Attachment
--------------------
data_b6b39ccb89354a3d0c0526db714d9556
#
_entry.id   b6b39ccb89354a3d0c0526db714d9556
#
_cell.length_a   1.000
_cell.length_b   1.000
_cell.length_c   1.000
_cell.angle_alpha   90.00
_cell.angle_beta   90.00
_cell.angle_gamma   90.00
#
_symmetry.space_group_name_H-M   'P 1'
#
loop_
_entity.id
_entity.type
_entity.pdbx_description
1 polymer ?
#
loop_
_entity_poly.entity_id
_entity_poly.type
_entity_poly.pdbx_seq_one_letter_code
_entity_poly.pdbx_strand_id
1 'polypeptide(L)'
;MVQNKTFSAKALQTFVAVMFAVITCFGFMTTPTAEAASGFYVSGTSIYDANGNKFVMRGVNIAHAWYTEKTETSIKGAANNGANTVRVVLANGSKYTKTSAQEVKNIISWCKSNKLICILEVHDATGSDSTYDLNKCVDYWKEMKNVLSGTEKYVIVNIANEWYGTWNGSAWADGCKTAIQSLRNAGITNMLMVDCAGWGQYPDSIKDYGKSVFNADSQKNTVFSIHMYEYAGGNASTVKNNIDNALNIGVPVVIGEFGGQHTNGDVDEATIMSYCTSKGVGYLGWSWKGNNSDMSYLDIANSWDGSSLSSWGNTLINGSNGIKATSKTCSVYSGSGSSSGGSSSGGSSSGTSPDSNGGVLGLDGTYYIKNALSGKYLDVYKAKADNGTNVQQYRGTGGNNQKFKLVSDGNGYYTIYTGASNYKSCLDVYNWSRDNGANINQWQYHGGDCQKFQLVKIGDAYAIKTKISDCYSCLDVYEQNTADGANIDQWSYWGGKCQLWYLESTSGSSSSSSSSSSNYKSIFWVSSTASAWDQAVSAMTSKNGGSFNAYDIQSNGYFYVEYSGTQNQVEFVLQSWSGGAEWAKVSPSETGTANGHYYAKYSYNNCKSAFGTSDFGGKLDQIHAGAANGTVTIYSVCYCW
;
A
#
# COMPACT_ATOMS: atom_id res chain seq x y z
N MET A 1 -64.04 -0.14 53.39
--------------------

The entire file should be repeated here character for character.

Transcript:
data_b6b39ccb89354a3d0c0526db714d9556
#
_entry.id   b6b39ccb89354a3d0c0526db714d9556
#
_cell.length_a   1.000
_cell.length_b   1.000
_cell.length_c   1.000
_cell.angle_alpha   90.00
_cell.angle_beta   90.00
_cell.angle_gamma   90.00
#
_symmetry.space_group_name_H-M   'P 1'
#
loop_
_entity.id
_entity.type
_entity.pdbx_description
1 polymer ?
#
loop_
_entity_poly.entity_id
_entity_poly.type
_entity_poly.pdbx_seq_one_letter_code
_entity_poly.pdbx_strand_id
1 'polypeptide(L)'
;MVQNKTFSAKALQTFVAVMFAVITCFGFMTTPTAEAASGFYVSGTSIYDANGNKFVMRGVNIAHAWYTEKTETSIKGAANNGANTVRVVLANGSKYTKTSAQEVKNIISWCKSNKLICILEVHDATGSDSTYDLNKCVDYWKEMKNVLSGTEKYVIVNIANEWYGTWNGSAWADGCKTAIQSLRNAGITNMLMVDCAGWGQYPDSIKDYGKSVFNADSQKNTVFSIHMYEYAGGNASTVKNNIDNALNIGVPVVIGEFGGQHTNGDVDEATIMSYCTSKGVGYLGWSWKGNNSDMSYLDIANSWDGSSLSSWGNTLINGSNGIKATSKTCSVYSGSGSSSGGSSSGGSSSGTSPDSNGGVLGLDGTYYIKNALSGKYLDVYKAKADNGTNVQQYRGTGGNNQKFKLVSDGNGYYTIYTGASNYKSCLDVYNWSRDNGANINQWQYHGGDCQKFQLVKIGDAYAIKTKISDCYSCLDVYEQNTADGANIDQWSYWGGKCQLWYLESTSGSSSSSSSSSSNYKSIFWVSSTASAWDQAVSAMTSKNGGSFNAYDIQSNGYFYVEYSGTQNQVEFVLQSWSGGAEWAKVSPSETGTANGHYYAKYSYNNCKSAFGTSDFGGKLDQIHAGAANGTVTIYSVCYCW
;
A
#
# COMPACT_ATOMS: atom_id res chain seq x y z
N MET A 1 -64.04 -0.14 53.39